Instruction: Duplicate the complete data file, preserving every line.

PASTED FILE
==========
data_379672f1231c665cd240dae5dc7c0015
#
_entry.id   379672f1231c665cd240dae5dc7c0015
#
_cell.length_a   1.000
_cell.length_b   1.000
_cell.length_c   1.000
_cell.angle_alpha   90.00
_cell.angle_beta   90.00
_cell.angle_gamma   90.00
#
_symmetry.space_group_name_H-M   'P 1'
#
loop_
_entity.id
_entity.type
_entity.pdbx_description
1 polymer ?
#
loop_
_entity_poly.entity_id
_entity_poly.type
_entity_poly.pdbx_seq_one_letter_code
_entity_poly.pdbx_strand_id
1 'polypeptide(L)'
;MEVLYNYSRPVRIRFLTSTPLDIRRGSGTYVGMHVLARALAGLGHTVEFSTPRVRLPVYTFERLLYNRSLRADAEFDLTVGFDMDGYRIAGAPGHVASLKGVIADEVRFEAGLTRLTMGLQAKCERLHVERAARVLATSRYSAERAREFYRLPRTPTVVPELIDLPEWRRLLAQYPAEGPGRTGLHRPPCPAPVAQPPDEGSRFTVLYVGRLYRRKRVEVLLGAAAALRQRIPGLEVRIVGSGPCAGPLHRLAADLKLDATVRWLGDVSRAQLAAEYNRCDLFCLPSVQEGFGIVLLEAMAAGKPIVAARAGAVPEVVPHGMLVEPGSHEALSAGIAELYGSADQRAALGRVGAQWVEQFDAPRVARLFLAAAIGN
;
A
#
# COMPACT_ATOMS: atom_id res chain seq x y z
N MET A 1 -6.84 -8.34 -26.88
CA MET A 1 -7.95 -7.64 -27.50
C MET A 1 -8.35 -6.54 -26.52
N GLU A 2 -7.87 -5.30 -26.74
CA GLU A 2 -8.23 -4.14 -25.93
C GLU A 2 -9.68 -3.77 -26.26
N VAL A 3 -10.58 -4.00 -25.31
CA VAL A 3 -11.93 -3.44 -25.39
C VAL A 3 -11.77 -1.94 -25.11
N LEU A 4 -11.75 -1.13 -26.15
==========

data_379672f1231c665cd240dae5dc7c0015
#
_entry.id   379672f1231c665cd240dae5dc7c0015
#
_cell.length_a   1.000
_cell.length_b   1.000
_cell.length_c   1.000
_cell.angle_alpha   90.00
_cell.angle_beta   90.00
_cell.angle_gamma   90.00
#
_symmetry.space_group_name_H-M   'P 1'
#
loop_
_entity.id
_entity.type
_entity.pdbx_description
1 polymer ?
#
loop_
_entity_poly.entity_id
_entity_poly.type
_entity_poly.pdbx_seq_one_letter_code
_entity_poly.pdbx_strand_id
1 'polypeptide(L)'
;MEVLYNYSRPVRIRFLTSTPLDIRRGSGTYVGMHVLARALAGLGHTVEFSTPRVRLPVYTFERLLYNRSLRADAEFDLTVGFDMDGYRIAGAPGHVASLKGVIADEVRFEAGLTRLTMGLQAKCERLHVERAARVLATSRYSAERAREFYRLPRTPTVVPELIDLPEWRRLLAQYPAEGPGRTGLHRPPCPAPVAQPPDEGSRFTVLYVGRLYRRKRVEVLLGAAAALRQRIPGLEVRIVGSGPCAGPLHRLAADLKLDATVRWLGDVSRAQLAAEYNRCDLFCLPSVQEGFGIVLLEAMAAGKPIVAARAGAVPEVVPHGMLVEPGSHEALSAGIAELYGSADQRAALGRVGAQWVEQFDAPRVARLFLAAAIGN
;
A
#
# COMPACT_ATOMS: atom_id res chain seq x y z
N MET A 1 -6.84 -8.34 -26.88
CA MET A 1 -7.95 -7.64 -27.50
C MET A 1 -8.35 -6.54 -26.52
N GLU A 2 -7.87 -5.30 -26.74
CA GLU A 2 -8.23 -4.14 -25.93
C GLU A 2 -9.68 -3.77 -26.26
N VAL A 3 -10.58 -4.00 -25.31
CA VAL A 3 -11.93 -3.44 -25.39
C VAL A 3 -11.77 -1.94 -25.11
N LEU A 4 -11.75 -1.13 -26.15